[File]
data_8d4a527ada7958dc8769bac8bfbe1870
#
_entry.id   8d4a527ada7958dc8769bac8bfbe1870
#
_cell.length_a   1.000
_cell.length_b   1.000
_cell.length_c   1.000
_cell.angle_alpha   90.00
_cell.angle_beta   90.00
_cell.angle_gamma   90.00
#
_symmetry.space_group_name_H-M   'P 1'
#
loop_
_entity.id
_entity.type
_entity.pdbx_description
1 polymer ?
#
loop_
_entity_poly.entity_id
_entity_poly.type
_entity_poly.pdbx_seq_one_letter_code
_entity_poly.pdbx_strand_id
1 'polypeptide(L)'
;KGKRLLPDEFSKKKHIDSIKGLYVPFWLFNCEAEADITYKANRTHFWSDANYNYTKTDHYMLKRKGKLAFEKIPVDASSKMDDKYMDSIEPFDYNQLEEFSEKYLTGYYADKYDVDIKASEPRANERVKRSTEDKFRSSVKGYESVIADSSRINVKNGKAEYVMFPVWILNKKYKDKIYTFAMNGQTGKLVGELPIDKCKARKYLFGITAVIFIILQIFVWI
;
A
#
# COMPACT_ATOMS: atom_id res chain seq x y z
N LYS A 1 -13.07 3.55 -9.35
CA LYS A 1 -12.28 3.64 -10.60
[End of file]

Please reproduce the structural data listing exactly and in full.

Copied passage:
data_8d4a527ada7958dc8769bac8bfbe1870
#
_entry.id   8d4a527ada7958dc8769bac8bfbe1870
#
_cell.length_a   1.000
_cell.length_b   1.000
_cell.length_c   1.000
_cell.angle_alpha   90.00
_cell.angle_beta   90.00
_cell.angle_gamma   90.00
#
_symmetry.space_group_name_H-M   'P 1'
#
loop_
_entity.id
_entity.type
_entity.pdbx_description
1 polymer ?
#
loop_
_entity_poly.entity_id
_entity_poly.type
_entity_poly.pdbx_seq_one_letter_code
_entity_poly.pdbx_strand_id
1 'polypeptide(L)'
;KGKRLLPDEFSKKKHIDSIKGLYVPFWLFNCEAEADITYKANRTHFWSDANYNYTKTDHYMLKRKGKLAFEKIPVDASSKMDDKYMDSIEPFDYNQLEEFSEKYLTGYYADKYDVDIKASEPRANERVKRSTEDKFRSSVKGYESVIADSSRINVKNGKAEYVMFPVWILNKKYKDKIYTFAMNGQTGKLVGELPIDKCKARKYLFGITAVIFIILQIFVWI
;
A
#
# COMPACT_ATOMS: atom_id res chain seq x y z
N LYS A 1 -13.07 3.55 -9.35
CA LYS A 1 -12.28 3.64 -10.60